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Year : 2017  |  Volume : 34  |  Issue : 3  |  Page : 287-289  

An unusual case of spontaneous esophagopleural fistula

1 Department of Pulmonary Medicine, Shrirama Chandra Bhanj Medical College, Cuttack, Odisha, India
2 Department of Pulmonary Medicine, The Maharaja Krishna Chandra Gajapati Medical College, Berhampur, Odisha, India

Date of Web Publication28-Apr-2017

Correspondence Address:
Manoranjan Dash
Department of Pulmonary Medicine, Shrirama Chandra Bhanj Medical College, Cuttack, Odisha
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Source of Support: None, Conflict of Interest: None

DOI: 10.4103/0970-2113.205327

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Esophago-pleural fistula (EPF) is an uncommon condition, despite of an anatomical proximity of these structures. Causes of EPF include pneumonectomy for suppurative or tubercular disease of lung and carcinoma lung, malignancy of esophagus. Benign EPF is rare and may be due to trauma or infection. The most common infectious cause is tuberculosis. Spontaneous development of fistula between esophagus and pleura is rarely described in literature. We, hereby present a spontaneous case of such a rare entity in a middle-aged male.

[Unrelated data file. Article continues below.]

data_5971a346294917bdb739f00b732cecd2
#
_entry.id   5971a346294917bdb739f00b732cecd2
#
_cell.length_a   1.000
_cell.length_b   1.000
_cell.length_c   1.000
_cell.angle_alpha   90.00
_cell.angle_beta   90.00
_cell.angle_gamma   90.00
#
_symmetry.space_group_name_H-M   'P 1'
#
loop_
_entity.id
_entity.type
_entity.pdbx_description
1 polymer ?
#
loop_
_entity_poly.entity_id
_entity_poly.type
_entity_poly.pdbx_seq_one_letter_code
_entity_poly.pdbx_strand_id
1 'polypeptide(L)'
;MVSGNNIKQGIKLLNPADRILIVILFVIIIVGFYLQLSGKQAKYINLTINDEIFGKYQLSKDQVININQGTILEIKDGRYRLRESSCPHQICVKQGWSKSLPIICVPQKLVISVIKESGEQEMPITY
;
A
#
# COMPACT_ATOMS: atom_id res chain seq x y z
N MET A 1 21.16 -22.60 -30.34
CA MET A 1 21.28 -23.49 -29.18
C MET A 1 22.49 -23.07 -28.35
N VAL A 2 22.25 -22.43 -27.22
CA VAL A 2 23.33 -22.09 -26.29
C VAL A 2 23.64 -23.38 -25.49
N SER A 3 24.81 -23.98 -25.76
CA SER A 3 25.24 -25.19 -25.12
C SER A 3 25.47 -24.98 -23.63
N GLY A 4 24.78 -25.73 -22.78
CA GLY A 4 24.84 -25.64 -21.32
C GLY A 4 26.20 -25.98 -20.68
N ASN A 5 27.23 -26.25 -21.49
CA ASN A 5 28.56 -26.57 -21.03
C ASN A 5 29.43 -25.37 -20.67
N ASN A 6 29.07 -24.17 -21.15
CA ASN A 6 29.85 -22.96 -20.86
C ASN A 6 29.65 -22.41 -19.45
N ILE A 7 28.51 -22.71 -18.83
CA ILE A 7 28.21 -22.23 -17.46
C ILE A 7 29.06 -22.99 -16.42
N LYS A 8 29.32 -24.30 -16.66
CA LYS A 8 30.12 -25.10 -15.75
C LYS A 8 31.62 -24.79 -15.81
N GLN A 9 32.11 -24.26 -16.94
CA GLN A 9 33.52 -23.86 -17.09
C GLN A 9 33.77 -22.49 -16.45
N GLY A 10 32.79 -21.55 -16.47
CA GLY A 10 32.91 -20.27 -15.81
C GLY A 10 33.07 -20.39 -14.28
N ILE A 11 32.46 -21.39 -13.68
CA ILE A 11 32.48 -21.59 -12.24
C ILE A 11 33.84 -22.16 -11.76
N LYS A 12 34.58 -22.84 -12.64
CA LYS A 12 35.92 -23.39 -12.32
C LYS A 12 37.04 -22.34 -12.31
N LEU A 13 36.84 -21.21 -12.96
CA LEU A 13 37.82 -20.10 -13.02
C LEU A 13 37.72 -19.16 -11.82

Keywords: Esophagopleural fistula, pneumonectomy, tuberculosis

How to cite this article:
Dash M, Mohanty T, Patnaik J, Mishra N, Subhankar S, Parida P. An unusual case of spontaneous esophagopleural fistula. Lung India 2017;34:287-9

How to cite this URL:
Dash M, Mohanty T, Patnaik J, Mishra N, Subhankar S, Parida P. An unusual case of spontaneous esophagopleural fistula. Lung India [serial online] 2017 [cited 2020 Jul 11];34:287-9. Available from: http://www.lungindia.com/text.asp?2017/34/3/287/205327

   Introduction Top

Esophagopleural fistula (EPF) is an uncommon condition despite the anatomical proximity of the trachea and esophagus. Causes of EPF include pneumonectomy for suppurative or tubercular disease and carcinoma of the lung and malignancy of the esophagus. Non-malignant EPF is due to trauma or infection.[1] The most common infectious cause of EPF is tuberculosis, the others being syphilis, mycotic disease, and Crohn's disease. Perforation of the esophagus and subsequent fistula formation can occur as a result of foreign bodies, Barrett's ulcer, and more rarely Boerhaave's syndrome. Spontaneous development of a fistula between the esophagus and pleura is rarely described in the literature.

   Case Report Top